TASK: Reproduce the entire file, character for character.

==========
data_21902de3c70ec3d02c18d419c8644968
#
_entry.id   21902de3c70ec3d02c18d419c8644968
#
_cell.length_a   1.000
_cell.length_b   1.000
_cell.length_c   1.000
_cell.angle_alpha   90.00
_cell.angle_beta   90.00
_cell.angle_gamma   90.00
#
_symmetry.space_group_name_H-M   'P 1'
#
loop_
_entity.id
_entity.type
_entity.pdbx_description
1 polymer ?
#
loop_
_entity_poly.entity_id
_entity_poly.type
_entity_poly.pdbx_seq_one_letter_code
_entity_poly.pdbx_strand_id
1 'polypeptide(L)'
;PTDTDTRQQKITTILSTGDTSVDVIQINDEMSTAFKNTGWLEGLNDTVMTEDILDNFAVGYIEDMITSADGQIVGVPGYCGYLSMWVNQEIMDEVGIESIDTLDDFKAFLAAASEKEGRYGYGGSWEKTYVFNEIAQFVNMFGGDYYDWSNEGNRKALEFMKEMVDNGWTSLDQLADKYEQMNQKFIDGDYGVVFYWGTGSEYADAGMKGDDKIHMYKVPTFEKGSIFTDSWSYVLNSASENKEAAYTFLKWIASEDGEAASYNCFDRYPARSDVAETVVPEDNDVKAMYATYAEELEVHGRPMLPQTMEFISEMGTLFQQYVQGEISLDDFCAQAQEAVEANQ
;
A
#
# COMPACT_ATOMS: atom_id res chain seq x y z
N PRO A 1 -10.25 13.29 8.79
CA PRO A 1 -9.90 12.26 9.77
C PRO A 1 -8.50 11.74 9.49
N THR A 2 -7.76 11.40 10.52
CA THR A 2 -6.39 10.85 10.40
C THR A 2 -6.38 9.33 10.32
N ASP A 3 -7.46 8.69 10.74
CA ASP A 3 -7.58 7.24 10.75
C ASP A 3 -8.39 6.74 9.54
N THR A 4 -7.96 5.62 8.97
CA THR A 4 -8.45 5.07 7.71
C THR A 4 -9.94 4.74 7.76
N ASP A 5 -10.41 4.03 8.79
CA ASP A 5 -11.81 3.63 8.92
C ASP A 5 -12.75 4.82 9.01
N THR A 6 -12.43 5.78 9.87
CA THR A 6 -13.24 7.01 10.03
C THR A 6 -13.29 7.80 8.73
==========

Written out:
data_21902de3c70ec3d02c18d419c8644968
#
_entry.id   21902de3c70ec3d02c18d419c8644968
#
_cell.length_a   1.000
_cell.length_b   1.000
_cell.length_c   1.000
_cell.angle_alpha   90.00
_cell.angle_beta   90.00
_cell.angle_gamma   90.00
#
_symmetry.space_group_name_H-M   'P 1'
#
loop_
_entity.id
_entity.type
_entity.pdbx_description
1 polymer ?
#
loop_
_entity_poly.entity_id
_entity_poly.type
_entity_poly.pdbx_seq_one_letter_code
_entity_poly.pdbx_strand_id
1 'polypeptide(L)'
;PTDTDTRQQKITTILSTGDTSVDVIQINDEMSTAFKNTGWLEGLNDTVMTEDILDNFAVGYIEDMITSADGQIVGVPGYCGYLSMWVNQEIMDEVGIESIDTLDDFKAFLAAASEKEGRYGYGGSWEKTYVFNEIAQFVNMFGGDYYDWSNEGNRKALEFMKEMVDNGWTSLDQLADKYEQMNQKFIDGDYGVVFYWGTGSEYADAGMKGDDKIHMYKVPTFEKGSIFTDSWSYVLNSASENKEAAYTFLKWIASEDGEAASYNCFDRYPARSDVAETVVPEDNDVKAMYATYAEELEVHGRPMLPQTMEFISEMGTLFQQYVQGEISLDDFCAQAQEAVEANQ
;
A
#
# COMPACT_ATOMS: atom_id res chain seq x y z
N PRO A 1 -10.25 13.29 8.79
CA PRO A 1 -9.90 12.26 9.77
C PRO A 1 -8.50 11.74 9.49
N THR A 2 -7.76 11.40 10.52
CA THR A 2 -6.39 10.85 10.40
C THR A 2 -6.38 9.33 10.32
N ASP A 3 -7.46 8.69 10.74
CA ASP A 3 -7.58 7.24 10.75
C ASP A 3 -8.39 6.74 9.54
N THR A 4 -7.96 5.62 8.97
CA THR A 4 -8.45 5.07 7.71
C THR A 4 -9.94 4.74 7.76
N ASP A 5 -10.41 4.03 8.79
CA ASP A 5 -11.81 3.63 8.92
C ASP A 5 -12.75 4.82 9.01
N THR A 6 -12.43 5.78 9.87
CA THR A 6 -13.24 7.01 10.03
C THR A 6 -13.29 7.80 8.73